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[Page 170]

Rabbi Moyshe Miller

by Yoysef Durman

Translated by Yael Chaver

He was one of the most popular figures in our community, a man of the people in the best sense of the word. He was courteous to everyone, poor and rich alike, big or small. In addition to his position as rabbi, he was active in several social areas, and was an active member of the leadership of almost all the educational and charitable institutions in the community. He was a founder of the local branch of Agudas Yisro'el, and a founder of the Makhzikey Limud association, whose members later joined Po'aely Agudas Yisro'el. He also was a community educator and regularly taught Torah in various houses of study. At night, after the afternoon and evening prayers, he taught a daily Talmud page at the small synagogue on the factory.[1] On Saturday afternoons he taught Midrash Rabba at the Besht Bes Medresh.[2] In addition, he taught Talmud to the Bes Medresh students.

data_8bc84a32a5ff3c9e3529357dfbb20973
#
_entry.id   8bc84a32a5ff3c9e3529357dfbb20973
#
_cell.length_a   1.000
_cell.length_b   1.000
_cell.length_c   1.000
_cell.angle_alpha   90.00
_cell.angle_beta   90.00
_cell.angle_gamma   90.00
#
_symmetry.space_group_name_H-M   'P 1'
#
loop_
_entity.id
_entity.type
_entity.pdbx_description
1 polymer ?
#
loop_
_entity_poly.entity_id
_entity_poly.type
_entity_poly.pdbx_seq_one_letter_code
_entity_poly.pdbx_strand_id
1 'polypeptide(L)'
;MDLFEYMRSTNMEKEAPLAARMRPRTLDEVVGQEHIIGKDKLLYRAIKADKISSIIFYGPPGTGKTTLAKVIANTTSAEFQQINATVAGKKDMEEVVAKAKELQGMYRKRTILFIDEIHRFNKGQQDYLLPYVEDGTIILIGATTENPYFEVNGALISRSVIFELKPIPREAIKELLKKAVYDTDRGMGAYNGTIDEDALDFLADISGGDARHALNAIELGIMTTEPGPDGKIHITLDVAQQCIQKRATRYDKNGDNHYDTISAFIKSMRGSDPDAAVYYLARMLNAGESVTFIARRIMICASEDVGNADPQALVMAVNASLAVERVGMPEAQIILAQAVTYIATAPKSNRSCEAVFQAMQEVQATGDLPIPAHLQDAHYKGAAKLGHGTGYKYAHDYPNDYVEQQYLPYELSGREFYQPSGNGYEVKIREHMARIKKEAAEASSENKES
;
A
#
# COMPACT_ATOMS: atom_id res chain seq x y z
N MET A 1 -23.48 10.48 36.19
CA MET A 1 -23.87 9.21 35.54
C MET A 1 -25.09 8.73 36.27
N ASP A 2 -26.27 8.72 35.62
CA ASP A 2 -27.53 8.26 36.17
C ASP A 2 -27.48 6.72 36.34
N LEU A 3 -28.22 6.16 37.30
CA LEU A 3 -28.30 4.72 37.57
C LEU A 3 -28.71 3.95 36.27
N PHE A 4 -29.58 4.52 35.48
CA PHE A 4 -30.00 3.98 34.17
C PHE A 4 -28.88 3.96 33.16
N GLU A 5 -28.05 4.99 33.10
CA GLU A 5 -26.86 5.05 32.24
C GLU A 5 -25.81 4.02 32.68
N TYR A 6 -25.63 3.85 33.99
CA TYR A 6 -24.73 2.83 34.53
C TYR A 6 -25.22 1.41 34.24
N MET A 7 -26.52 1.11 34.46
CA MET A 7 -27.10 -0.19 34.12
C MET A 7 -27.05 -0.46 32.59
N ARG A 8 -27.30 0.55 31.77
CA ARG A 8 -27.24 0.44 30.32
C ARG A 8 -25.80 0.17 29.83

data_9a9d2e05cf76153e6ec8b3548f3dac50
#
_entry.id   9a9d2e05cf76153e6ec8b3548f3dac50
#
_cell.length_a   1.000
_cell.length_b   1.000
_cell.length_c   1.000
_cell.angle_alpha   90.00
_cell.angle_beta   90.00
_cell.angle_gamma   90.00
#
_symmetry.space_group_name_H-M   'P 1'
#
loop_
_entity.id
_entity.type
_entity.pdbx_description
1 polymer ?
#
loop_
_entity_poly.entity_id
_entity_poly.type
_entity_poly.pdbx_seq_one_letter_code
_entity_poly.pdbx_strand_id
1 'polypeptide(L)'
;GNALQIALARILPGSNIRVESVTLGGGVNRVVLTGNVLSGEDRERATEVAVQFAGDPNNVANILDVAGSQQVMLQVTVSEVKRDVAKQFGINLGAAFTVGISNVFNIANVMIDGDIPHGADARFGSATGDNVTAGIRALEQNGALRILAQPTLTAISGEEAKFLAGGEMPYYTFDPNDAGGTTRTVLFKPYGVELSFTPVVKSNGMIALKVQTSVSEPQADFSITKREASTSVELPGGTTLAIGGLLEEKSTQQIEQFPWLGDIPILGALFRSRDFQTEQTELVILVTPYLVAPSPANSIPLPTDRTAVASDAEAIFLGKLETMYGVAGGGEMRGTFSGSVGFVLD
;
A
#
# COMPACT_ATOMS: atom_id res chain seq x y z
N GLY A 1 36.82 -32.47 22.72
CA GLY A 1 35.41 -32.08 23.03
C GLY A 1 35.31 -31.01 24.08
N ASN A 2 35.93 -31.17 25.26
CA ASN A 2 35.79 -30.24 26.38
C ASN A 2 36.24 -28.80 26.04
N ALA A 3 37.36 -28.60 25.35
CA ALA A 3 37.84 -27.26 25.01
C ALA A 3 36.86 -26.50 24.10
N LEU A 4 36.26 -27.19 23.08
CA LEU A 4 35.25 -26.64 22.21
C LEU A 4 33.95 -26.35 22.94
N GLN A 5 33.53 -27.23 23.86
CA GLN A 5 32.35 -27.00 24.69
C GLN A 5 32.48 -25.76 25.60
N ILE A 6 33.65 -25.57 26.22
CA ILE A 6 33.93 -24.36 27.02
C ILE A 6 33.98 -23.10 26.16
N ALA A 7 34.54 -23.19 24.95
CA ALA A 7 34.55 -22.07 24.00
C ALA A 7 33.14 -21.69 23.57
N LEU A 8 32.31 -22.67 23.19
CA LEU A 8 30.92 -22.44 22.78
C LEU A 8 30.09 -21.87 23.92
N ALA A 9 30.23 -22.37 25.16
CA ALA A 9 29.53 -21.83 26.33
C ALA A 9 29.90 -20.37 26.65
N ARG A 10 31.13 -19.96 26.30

Rabbi Moyshe Miller was one of the most popular public speakers. No mass gathering was imaginable without his participation as the main speaker. His addresses were always distinguished by a true folk spirit. His quotes from the Bible and Midrash were interspersed with fables of the Maggid of Dubno, and remarks by Jewish sages.[3] Everything was presented in such popular terms that even a child could understand him.

Rabbi Miller was also an acknowledged expert mohel in the town and the entire area.[4] He carried out this sacred duty with special devotion. More than once, the obligation to have a circumcision on time caused him to spend Shabbes en route, in a remote village.[5]